The weight of the magnifier sits toward the rear of the receiver. You can really counteract the heavy overall feeling that this lends a carbine by reducing weight at the front. Choose a lighter barrel profile and a lighter hand guard. I think that in order to get the most out of a RDS and magnifier setup, you really need to build the carbine with this setup in mind.

You don’t have to go crazy. A lighter medium profile or pencil barrel and lightweight extended hand guard will make a big difference in how your carbine feels. It will also greatly reduce the overall weight. You should be able to build a carbine that weighs around 7-7.5 pounds (and feels lighter because of where the weight is) without much trouble at all.

If you have a magnifier and are thinking of giving up on it, gives these three tips a try before you boot it to the curb. If you are thinking of trying a magnifier, make sure to set yourself up for success. There really is a strong upside to this set up but it takes a little fore thought to get the most out of it.

Aero Precision Acquires Majority Stake in Ballistic Advantage

Aero Precision (AP) just officially announced their partnership with Ballistic Advantage (BA). AP acquired a majority stake in the barrel maker and BA will now operate as a subsidiary of AP. With Aero Precision’s quality AR-15 and AR-10 receivers and Ballistic Advantage’s massive range of excellent barrels, this is a match made in heaven.


Many of you Aero Precision but fewer may be familiar with Ballistic Advantage which is a shame because they make excellent barrels. BA offers a wide range of barrels in various lengths, materials, finishes, profiles, and gas systems. I have used several of their barrels from their least expensive Modern Series barrels to their higher end precision barrels. They have all been excellent. In fact, their Modern Series barrels are among the best values on the market right now, their Hanson profile barrels are some of the best all-around lightweight barrels available, and their short barrels are known for being smooth and reliable.

This is very good news for shooters.

Sub 6 with a Twist

I recently added the Scalarworks LDM to my lightest carbine which shed 1.5 ounces from the total weight, lowering it to 6.13 pounds (unloaded). I stood there looking at the scale for moment and realized that I was so tantalizingly close to the 6 pound mark, that I would have to go for it. There are certainly AR-15 builds that are lighter than this but this one is different. It has a bit of a twist that sets it apart from most. I have a set of requirements that I will not compromise in order to maintain this carbine’s intended use as a defensive firearm and the idea for this project was to start with base components that I already owned to show what could be done with careful retrofitting versus building something from the ground up.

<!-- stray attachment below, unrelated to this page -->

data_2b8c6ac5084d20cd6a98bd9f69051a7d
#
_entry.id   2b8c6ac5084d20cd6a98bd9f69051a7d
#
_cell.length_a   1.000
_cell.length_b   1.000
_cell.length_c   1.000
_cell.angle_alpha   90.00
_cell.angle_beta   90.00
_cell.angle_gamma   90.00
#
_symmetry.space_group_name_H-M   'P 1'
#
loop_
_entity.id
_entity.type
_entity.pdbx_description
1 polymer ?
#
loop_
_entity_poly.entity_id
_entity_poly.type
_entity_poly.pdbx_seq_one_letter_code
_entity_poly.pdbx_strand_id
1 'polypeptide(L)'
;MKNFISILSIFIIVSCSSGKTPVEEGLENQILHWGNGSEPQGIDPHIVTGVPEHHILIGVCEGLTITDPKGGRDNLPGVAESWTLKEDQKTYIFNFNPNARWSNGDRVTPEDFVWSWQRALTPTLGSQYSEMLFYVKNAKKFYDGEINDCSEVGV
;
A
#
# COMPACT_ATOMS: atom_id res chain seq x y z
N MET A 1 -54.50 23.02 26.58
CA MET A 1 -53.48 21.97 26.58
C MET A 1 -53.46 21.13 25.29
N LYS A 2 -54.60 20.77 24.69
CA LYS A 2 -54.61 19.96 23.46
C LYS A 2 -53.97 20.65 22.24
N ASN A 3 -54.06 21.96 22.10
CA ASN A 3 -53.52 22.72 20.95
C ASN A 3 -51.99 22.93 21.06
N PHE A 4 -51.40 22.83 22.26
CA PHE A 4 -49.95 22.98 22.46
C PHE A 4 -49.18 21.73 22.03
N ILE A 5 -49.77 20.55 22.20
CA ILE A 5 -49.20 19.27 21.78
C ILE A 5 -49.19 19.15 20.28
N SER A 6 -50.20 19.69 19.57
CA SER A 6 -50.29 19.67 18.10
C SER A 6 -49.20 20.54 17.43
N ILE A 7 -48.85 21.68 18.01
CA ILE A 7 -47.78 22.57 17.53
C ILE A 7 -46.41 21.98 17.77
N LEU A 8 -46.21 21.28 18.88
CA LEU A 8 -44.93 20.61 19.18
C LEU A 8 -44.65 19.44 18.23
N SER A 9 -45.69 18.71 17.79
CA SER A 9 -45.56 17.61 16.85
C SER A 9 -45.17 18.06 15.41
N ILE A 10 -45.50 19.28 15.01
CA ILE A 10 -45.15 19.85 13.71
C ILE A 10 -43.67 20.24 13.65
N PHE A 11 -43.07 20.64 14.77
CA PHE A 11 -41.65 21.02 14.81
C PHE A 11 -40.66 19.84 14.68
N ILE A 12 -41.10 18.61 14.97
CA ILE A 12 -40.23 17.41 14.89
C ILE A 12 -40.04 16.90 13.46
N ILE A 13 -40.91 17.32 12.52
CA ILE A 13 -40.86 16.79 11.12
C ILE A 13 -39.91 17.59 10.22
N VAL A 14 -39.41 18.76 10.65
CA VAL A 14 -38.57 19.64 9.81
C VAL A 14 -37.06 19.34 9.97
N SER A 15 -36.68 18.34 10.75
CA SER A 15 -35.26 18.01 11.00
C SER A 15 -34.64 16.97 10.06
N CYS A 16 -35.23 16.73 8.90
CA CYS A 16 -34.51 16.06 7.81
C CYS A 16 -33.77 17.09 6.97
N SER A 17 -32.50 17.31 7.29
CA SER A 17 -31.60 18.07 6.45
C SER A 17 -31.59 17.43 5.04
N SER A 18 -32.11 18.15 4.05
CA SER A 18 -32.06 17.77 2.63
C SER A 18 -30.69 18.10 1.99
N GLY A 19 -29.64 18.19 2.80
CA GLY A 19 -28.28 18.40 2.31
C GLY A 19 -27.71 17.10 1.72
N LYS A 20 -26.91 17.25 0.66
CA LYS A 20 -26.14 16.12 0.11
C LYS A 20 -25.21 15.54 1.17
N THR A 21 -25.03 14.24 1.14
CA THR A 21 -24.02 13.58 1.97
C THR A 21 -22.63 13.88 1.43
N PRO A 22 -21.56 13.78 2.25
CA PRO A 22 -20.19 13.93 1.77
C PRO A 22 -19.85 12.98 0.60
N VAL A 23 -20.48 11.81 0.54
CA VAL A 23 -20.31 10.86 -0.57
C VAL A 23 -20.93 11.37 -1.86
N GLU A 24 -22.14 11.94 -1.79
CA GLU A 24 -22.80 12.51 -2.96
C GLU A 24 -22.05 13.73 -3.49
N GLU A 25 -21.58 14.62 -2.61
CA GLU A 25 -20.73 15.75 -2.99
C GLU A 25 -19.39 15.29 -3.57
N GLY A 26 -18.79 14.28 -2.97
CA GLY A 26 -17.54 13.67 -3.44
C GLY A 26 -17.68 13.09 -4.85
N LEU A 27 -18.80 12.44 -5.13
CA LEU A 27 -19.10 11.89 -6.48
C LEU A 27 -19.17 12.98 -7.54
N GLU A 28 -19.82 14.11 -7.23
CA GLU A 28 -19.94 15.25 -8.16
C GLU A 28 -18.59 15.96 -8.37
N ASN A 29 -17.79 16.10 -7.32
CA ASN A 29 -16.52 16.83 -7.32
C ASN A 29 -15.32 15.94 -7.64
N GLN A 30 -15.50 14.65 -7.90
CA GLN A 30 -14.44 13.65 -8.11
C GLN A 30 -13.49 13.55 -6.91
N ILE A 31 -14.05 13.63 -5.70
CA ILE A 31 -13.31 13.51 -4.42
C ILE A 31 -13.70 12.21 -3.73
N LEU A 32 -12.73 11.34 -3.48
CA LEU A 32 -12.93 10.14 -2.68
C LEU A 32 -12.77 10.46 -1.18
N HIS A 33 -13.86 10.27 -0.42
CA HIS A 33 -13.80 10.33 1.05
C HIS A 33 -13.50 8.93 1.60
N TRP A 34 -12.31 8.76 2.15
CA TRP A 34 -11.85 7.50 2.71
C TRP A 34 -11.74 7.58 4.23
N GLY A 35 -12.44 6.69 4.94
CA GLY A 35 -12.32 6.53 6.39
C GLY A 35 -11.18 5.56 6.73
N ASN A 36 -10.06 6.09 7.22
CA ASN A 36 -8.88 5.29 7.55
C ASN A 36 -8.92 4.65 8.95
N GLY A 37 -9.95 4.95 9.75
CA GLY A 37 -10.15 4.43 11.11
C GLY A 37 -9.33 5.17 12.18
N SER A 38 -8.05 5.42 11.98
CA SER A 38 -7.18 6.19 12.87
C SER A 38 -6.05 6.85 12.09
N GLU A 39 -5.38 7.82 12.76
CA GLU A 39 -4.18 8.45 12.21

JTT Ultralight with a Twist

Throughout the project, these requirements have guided my decisions:

  • It must have an optic, light, back up sights, and a forward grip of some kind (hand stop, vertical grip, etc.). This alone sets it apart from many lightweight builds which are generally done with just an optic or just irons and no light in order to save weight.
  • It must be able to accept a two point sling.
  • It must have a rail that completely covers the gas block (11″ or greater since this is a midlength). This is to support the way I shoot, support practical field shooting positions, and make barricade shooting easier.
  • It must have an appropriate weight buffer (an H buffer in this case) and an M16 bolt carrier group. I do not want to get into adjustable gas systems and lightweight recoil parts.
  • It should have a forward assist… not because I use it often but because I like the idea of it and I have a hard time giving it up.
  • I will not resort to drilling holes in grips, stocks, or similar lightening methods.

Those requirements, coupled with the limitations of using an upper I already had, make this an interesting and challenging project. I could purchase a BCM upper with their KMR and excellent ELW profile barrel and be done but that strays outside my idea for working with what I already had (a BCM 14.5″ lightweight midlength with pinned A2X). I could add a low mass carrier and adjustable gas block and done but that goes against my requirements. So, that basically leaves me hunting and pecking for lighter weight options.